Oddy Tests: Materials Databases
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Contributors: Samantha Springer, Colleen Snyder, Liz Homberger, Ozge Gencay-Ustun, Christian Hernandez, Robyn Hodgkins, Jason Tran, Kelly Schulz, Bodil Unckel, Siti suhailah Salim, Nor Aini Omar, Lynn Chua, Eric Breitung, Catherine Stephens, Bella Buscarino, Michele Derrick, Emma Guerard, Natasha Kung, Mikaela Marchuk, Emily Frank, Yan Choi, Adelheid Hansen, Alayna Bone, Alexis North please contribute and see your name added here!
Oddy testing information is provided for informational purposes only. Neither AIC nor participating institutions endorse particular products, businesses, or services. It is recommended that all materials be re-tested before use as proprietary formulas and manufacturing processes can change without notice. Photographs of test results are included where possible for users to make their own assessments of the materials tested. Test results are not peer-reviewed or vetted and should be used at your own discretion and should be assessed in conjunction with the provided protocol.
There has been some historical resistance to making institutional Oddy Test results public based on a number of issues:
- There are various protocols making it is impossible to ensure standardization of results.
- The Oddy Test is merely one method of materials testing and evaluating the suitability of a material for exhibition.
- Products change over time so there is no guarantee that results will relate to the product over time.
- Conservators fear that product manufacturers or suppliers will find the information problematic.
The first three concerns are certainly true, but even with these caveats conservators continue to perform Oddy Tests and informally share the results. This section of the AIC wiki has been created with the belief that by sharing protocols and images of results, conservators, conservation scientists, and other collections care professionals can consider the results themselves for their own purposes. A product that fails an Oddy test may be approved for use in certain circumstances and so this page should be considered merely as an additional tool when researching products.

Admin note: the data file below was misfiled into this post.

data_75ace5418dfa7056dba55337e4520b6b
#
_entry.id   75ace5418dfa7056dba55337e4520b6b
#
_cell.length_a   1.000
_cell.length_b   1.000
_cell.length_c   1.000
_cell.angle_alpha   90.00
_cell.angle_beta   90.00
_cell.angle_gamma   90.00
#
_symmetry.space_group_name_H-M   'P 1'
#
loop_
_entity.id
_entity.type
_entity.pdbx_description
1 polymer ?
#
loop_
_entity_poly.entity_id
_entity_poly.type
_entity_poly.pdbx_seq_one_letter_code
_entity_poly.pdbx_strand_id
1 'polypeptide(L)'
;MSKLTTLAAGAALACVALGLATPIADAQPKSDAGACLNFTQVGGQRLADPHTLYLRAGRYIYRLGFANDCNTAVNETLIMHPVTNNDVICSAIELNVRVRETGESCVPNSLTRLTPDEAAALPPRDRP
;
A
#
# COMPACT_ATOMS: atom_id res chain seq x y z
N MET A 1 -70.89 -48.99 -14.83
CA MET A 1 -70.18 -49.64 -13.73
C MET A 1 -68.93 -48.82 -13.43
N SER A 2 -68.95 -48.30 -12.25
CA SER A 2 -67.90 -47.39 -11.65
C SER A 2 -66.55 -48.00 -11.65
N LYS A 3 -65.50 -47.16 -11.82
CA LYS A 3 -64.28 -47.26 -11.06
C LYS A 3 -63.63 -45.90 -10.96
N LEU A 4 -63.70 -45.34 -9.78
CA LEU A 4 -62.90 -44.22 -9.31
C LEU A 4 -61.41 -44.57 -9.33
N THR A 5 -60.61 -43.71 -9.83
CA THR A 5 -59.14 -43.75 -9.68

General information about the Oddy Test can be found on the following page: Oddy Test See also the The British Museum Occasional Paper Number 111for a comprehensive materials testing methodology for selecting storage and display materials.
The benefits and development of these pages were presented by Colleen Snyder and Samantha Springer at the Conservation and Exhibition Planning Conference in 2015 held at the Lunder Center. A repeat and updated version of the presentation "Putting the Wiki Platform to Work: Sharing Material Testing Results" was given by Springer at the 2017 Annual WAAC Conference in Salt Lake City. The presentation was video recorded and is available online.
A workshop on the Oddy Test and Materials Testing will be held at the AIC Annual Meeting in Houston in May 2018. Educational materials of benefit to the materials testing community will be available here at the completion of the workshop. We are excited to announce that results on the database tables will be linked to CAMEO and vice versa starting in the spring of 2018 thanks to a number of volunteers who have offered their assistance. Additional volunteer help is always needed. Please contact the Materials Database Coordinator.
To inform the results found on the following tables, the specific protocol used by contributors will be added to Oddy Test Protocols. We currently have contributions from 8 different individuals or institutions.
The tables now include results from other materials testing methods, such as the sodium azide and photographic activity test.
- Case Construction Materials (including storage, packing, and mountmaking materials)
Links to other lists of tested materials- test results found here have been incorporated into the tables above.
- Getty Conservation Institute Database (Results on this document are also incorporated into the appropriate results tables above)
- British Museum Database of Materials for the Storage or Display of Museum Objects (Scroll down to the bottom of the page to download the excel spreadsheet of materials they have tested over the past 5 years.)
- National Archives of Australia Photographic Activity Tested Materials (Results on this site will be added to the appropriate Results Tables)
- 2013 article "Photographic Activity Tests of Various Adhesives Suggested for Use on Water-Sensitive Photographs" in Topics in Photographic Preservation, Volume 15.
Links to resources, webpages, and articles about materials testing and choosing materials for use with cultural heritage objects and artifacts:
Become a contributor
If you test materials and would like to add your results to the tables please see the discussion page for instructions on how to do so.
If you use the tables and would like to help or get involved, we are looking for volunteers to assist with building links between the tables and CAMEO. Please contact the Materials Database Coordinator and cc the AIC e-editor if you are interested.